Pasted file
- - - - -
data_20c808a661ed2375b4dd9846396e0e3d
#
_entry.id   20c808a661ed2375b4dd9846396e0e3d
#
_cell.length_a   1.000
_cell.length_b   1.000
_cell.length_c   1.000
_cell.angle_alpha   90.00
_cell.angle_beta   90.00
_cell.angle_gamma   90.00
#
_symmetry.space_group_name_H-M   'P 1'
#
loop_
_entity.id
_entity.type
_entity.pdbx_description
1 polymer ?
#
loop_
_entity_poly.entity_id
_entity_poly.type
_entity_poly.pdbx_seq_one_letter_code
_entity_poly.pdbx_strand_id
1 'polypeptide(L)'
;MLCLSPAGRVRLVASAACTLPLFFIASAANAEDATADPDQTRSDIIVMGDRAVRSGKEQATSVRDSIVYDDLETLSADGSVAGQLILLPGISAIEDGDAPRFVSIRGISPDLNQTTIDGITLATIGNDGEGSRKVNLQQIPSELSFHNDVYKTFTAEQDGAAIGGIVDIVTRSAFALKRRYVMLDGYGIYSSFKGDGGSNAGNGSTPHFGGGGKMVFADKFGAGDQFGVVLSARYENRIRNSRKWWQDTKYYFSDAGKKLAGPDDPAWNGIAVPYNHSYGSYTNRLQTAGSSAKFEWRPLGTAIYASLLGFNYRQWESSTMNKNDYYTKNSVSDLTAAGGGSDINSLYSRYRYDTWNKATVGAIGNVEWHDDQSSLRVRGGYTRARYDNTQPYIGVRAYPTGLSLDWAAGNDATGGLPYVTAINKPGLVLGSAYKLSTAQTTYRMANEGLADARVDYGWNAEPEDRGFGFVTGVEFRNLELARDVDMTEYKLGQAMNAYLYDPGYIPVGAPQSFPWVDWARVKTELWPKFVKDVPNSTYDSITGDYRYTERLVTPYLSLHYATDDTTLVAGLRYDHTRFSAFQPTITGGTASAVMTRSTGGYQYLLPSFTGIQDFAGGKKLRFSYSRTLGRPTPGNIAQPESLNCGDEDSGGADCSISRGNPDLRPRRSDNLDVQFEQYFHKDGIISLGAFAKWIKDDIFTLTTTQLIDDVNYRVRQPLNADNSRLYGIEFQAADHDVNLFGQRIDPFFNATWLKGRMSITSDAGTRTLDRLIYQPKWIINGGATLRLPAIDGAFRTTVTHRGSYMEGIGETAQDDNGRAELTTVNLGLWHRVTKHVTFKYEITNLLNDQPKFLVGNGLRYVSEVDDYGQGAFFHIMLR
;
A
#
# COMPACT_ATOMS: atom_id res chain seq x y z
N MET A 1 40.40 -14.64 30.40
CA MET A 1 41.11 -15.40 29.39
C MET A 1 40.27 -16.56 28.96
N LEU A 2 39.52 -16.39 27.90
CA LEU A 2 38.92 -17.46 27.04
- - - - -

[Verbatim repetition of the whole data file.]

data_20c808a661ed2375b4dd9846396e0e3d
#
_entry.id   20c808a661ed2375b4dd9846396e0e3d
#
_cell.length_a   1.000
_cell.length_b   1.000
_cell.length_c   1.000
_cell.angle_alpha   90.00
_cell.angle_beta   90.00
_cell.angle_gamma   90.00
#
_symmetry.space_group_name_H-M   'P 1'
#
loop_
_entity.id
_entity.type
_entity.pdbx_description
1 polymer ?
#
loop_
_entity_poly.entity_id
_entity_poly.type
_entity_poly.pdbx_seq_one_letter_code
_entity_poly.pdbx_strand_id
1 'polypeptide(L)'
;MLCLSPAGRVRLVASAACTLPLFFIASAANAEDATADPDQTRSDIIVMGDRAVRSGKEQATSVRDSIVYDDLETLSADGSVAGQLILLPGISAIEDGDAPRFVSIRGISPDLNQTTIDGITLATIGNDGEGSRKVNLQQIPSELSFHNDVYKTFTAEQDGAAIGGIVDIVTRSAFALKRRYVMLDGYGIYSSFKGDGGSNAGNGSTPHFGGGGKMVFADKFGAGDQFGVVLSARYENRIRNSRKWWQDTKYYFSDAGKKLAGPDDPAWNGIAVPYNHSYGSYTNRLQTAGSSAKFEWRPLGTAIYASLLGFNYRQWESSTMNKNDYYTKNSVSDLTAAGGGSDINSLYSRYRYDTWNKATVGAIGNVEWHDDQSSLRVRGGYTRARYDNTQPYIGVRAYPTGLSLDWAAGNDATGGLPYVTAINKPGLVLGSAYKLSTAQTTYRMANEGLADARVDYGWNAEPEDRGFGFVTGVEFRNLELARDVDMTEYKLGQAMNAYLYDPGYIPVGAPQSFPWVDWARVKTELWPKFVKDVPNSTYDSITGDYRYTERLVTPYLSLHYATDDTTLVAGLRYDHTRFSAFQPTITGGTASAVMTRSTGGYQYLLPSFTGIQDFAGGKKLRFSYSRTLGRPTPGNIAQPESLNCGDEDSGGADCSISRGNPDLRPRRSDNLDVQFEQYFHKDGIISLGAFAKWIKDDIFTLTTTQLIDDVNYRVRQPLNADNSRLYGIEFQAADHDVNLFGQRIDPFFNATWLKGRMSITSDAGTRTLDRLIYQPKWIINGGATLRLPAIDGAFRTTVTHRGSYMEGIGETAQDDNGRAELTTVNLGLWHRVTKHVTFKYEITNLLNDQPKFLVGNGLRYVSEVDDYGQGAFFHIMLR
;
A
#
# COMPACT_ATOMS: atom_id res chain seq x y z
N MET A 1 40.40 -14.64 30.40
CA MET A 1 41.11 -15.40 29.39
C MET A 1 40.27 -16.56 28.96
N LEU A 2 39.52 -16.39 27.90
CA LEU A 2 38.92 -17.46 27.04